“Certainly the glass is not half full. Certainly we have a thousand things to do. But we have to be proud of the fact that we have made an almost empty glass to the half-full level,” he said.
Musharraf has said that emergency rule was imposed in an effort to crack down on fighters linked to al-Qaeda and the Taliban.
Small protests have erupted across the country and been broken up by police with sticks, but two boys were killed in shooting during a protest by Bhuttsupporters on Thursday.
“I am very worried and angry – Musharraf should realise that we don’t need him”
Avas, Islamabad, Pakistan
“Our message is that we want to work with the government and people of Pakistan and the political actors in Pakistan to put the political process back on track as soon as possible,” Negroponte said.
Bhutto, leader of the Pakistan People’s Party, was under house arrest for three days.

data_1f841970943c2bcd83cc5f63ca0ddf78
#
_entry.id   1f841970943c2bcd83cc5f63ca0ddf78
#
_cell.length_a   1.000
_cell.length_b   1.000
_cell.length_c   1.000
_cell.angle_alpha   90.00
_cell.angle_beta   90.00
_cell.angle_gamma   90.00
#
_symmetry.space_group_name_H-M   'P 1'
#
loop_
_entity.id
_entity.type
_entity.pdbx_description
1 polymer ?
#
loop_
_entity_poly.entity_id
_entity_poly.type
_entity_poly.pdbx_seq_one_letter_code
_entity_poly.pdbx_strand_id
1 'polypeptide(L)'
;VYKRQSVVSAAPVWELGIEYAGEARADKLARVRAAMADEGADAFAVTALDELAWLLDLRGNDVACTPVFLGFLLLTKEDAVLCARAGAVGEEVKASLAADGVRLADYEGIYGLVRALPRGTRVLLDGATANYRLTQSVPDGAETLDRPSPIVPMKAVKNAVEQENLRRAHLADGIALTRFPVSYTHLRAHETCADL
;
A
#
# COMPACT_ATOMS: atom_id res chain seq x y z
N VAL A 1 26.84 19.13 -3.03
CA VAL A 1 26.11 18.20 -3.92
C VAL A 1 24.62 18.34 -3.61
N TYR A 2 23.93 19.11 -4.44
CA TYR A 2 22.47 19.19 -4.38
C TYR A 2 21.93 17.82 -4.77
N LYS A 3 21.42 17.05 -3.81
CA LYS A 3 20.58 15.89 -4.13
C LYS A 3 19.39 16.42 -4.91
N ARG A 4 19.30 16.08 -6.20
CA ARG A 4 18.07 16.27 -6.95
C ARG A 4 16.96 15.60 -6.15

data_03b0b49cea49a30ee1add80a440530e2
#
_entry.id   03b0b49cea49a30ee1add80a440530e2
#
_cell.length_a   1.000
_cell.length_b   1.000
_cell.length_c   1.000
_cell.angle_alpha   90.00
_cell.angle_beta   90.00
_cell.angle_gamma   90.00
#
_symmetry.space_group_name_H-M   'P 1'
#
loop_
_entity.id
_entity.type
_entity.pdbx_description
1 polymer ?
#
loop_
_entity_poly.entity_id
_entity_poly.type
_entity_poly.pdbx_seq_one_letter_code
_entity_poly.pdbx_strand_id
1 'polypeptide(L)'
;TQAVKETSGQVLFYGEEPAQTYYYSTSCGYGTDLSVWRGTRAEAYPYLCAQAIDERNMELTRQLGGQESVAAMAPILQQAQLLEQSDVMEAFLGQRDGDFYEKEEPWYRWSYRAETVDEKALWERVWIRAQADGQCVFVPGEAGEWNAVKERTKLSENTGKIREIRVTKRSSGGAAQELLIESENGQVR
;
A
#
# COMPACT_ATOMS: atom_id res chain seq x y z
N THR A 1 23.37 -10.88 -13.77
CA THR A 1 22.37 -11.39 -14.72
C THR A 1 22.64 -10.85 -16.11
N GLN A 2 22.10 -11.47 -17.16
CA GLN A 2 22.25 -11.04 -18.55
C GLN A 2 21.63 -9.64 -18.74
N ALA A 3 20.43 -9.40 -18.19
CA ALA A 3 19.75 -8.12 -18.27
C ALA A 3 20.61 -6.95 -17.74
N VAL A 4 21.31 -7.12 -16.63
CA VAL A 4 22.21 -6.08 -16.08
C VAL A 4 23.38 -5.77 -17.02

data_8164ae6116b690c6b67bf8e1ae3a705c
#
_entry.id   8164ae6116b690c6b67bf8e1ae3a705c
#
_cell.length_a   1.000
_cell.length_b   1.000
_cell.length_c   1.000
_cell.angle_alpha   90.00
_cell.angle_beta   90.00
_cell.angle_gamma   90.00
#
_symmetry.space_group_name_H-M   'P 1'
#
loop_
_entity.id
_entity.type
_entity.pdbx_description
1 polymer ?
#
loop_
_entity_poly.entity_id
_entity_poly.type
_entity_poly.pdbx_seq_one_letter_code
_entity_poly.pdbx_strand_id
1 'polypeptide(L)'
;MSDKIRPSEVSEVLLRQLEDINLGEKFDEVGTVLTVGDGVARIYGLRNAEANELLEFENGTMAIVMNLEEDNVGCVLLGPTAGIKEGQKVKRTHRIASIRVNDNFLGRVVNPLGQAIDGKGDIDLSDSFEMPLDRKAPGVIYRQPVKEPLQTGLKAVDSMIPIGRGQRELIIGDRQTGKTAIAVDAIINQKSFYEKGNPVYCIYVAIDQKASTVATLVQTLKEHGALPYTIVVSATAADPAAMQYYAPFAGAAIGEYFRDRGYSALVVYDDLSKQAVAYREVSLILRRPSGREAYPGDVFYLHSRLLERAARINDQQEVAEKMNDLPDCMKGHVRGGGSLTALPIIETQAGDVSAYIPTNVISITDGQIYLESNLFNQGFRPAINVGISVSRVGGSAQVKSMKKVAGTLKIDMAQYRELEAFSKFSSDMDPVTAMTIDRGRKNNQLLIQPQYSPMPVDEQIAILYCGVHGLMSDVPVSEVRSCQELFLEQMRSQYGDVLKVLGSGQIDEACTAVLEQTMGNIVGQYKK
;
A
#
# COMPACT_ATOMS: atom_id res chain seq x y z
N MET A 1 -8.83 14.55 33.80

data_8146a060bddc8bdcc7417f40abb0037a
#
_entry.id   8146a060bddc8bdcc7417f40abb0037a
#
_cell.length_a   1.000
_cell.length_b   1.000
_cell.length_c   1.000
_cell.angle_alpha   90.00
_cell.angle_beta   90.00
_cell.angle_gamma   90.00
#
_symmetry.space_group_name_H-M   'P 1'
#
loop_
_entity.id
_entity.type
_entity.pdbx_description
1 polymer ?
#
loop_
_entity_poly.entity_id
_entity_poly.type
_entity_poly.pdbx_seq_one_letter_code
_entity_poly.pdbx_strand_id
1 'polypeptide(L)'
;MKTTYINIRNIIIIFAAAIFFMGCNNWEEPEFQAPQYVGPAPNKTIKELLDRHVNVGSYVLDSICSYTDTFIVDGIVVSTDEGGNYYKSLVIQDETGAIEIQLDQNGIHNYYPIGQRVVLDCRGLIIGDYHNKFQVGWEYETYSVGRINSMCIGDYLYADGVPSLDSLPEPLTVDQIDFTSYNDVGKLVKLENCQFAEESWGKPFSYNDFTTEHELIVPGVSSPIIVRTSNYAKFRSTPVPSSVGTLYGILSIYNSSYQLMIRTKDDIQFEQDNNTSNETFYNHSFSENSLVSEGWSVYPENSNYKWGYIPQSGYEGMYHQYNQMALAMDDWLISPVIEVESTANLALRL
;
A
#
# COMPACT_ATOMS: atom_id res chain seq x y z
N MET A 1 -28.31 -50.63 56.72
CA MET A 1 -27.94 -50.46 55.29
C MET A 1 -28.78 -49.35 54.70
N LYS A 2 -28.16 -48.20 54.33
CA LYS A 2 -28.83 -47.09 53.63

Bhutto said on Friday she was in negotiations
Before the arrest order was served, she had planned to lead a protest march from Lahore to Islamabad to protest against emergency law.
On Friday, police also freed two leaders of Islamist parties, including Qazi Hussain Ahmed, and Asma Jehangir, head of Pakistan’s main human rights organisation and a UN rights expert.
“We totally reject this interim government. It is unacceptable, it is biased,” Bhutto said.
“Do we want to deny this nation its true legitimate leadership and make way … for extremist forces?
“The West’s interests lie in a democratic Pakistan.”
Bhutto also said she was in negotiations with other political leaders, including Nawaz Sharif, the exiled prime minister, to try to form a united opposition front.
“I believe it is hard to build a coalition but I will take on the task … I talked to Nawaz Sharif and told him that I am discussing with all leaders the formation of an interim government,” she said.
Kamal Hyder, Al Jazeera’s correspondent in Islamabad, said that Bhutto’s new strategy to ally party with other opposition groups could be a face-saving measure.
“Her credibility was greatly damaged after she made a deal with Musharraf,” he said.
“When she came to Pakistan her party told her she had lost points among the electorate and that the people would not vote for her if she continued with that alliance.
“Therefore she decided to take a U-turn.”